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Ken Adelman
Political advisor

Ken Adelman

A Reagan-era Ambassador and Arms Control Director, Ken Adelman is co-founder and vice-president of Movers and Shakespeares, which offers executive training and leadership development.

Leaders beget leaders

Q: Has the recent success of the Tea Party come because of, or in spite of, the movement's lack of a formal leadership structure? Along with Wikipedia, open-source software and organizations like moveon.org, is this another example of the power of distributed leadership?

Leaders make leaders.

Call it "distributed leadership" or another term of academic jargon, it's the critical attribute that has real leaders empowering their subordinates and colleagues to make critical decisions for the organization.

In order to do this - to have the leader so enrich, inspire and trust others in the organization to show similar leadership - takes a number of components, like:

*clarity on the overall mission and near-term tasks of the organization;

*solid recruitment of colleagues in the organization;

*effective leadership training to develop and perfect executive skills;

*confidence in them, developed by their proven performance over time;

*confidence in the leader him/herself, to let others make critical decisions; and

*confidence that the organization can succeed with another at the helm into the future.

So while it sure sounds easy to evoke "distributed leadership," it's tough to develop the entire ecosystem to make it work.

But once it does work, empowering those throughout the institution pays mega-benefits to those involved and to the success of them all.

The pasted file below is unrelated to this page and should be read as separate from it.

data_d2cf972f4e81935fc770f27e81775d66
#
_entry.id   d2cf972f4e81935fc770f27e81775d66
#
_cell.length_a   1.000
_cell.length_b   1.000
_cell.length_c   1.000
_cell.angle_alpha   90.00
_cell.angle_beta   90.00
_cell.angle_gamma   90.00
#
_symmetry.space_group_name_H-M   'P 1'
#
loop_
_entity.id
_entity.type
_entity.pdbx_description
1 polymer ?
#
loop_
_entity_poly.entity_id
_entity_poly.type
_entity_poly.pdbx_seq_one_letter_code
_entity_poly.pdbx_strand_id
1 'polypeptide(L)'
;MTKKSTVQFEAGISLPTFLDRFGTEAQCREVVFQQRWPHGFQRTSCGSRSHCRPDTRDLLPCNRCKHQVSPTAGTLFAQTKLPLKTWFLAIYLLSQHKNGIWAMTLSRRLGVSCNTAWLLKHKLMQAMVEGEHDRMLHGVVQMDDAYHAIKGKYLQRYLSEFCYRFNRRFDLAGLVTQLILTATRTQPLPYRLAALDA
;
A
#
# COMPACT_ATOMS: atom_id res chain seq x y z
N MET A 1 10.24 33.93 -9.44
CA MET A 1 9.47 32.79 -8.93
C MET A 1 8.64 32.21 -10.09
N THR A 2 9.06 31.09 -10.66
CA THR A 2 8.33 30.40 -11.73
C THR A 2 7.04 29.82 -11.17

By Ken Adelman

 |  September 22, 2010; 4:22 PM ET
Category:  CEOs , Corporate leadership Save & Share:  Send E-mail   Facebook   Twitter   Digg   Yahoo Buzz   Del.icio.us   StumbleUpon   Technorati  
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I feel sorry for the people I personally know, decent but slightly sadistic TPeers, when their true leaders, the Kochs and Armeys and all the sneaky, lime-light avoiding crooked types pack their carpet bags and fade away, which they will as soon as the money-boys' objective has been gained.

I've tried to get more Americans involved in campaigns, elections and citizenship most of my life. Sometimes I've been successful. Maybe some of the group's members will remain, but without the constant infu$ion of Koch money and without a clear, inviting vision of the future which all can share in betterment, the TP is already stuck in time's quicksand. They can make all the noise now their sugar daddy's money entitles them to make, but they are a short-lived group...

Posted by: tigre1 | September 26, 2010 8:53 PM
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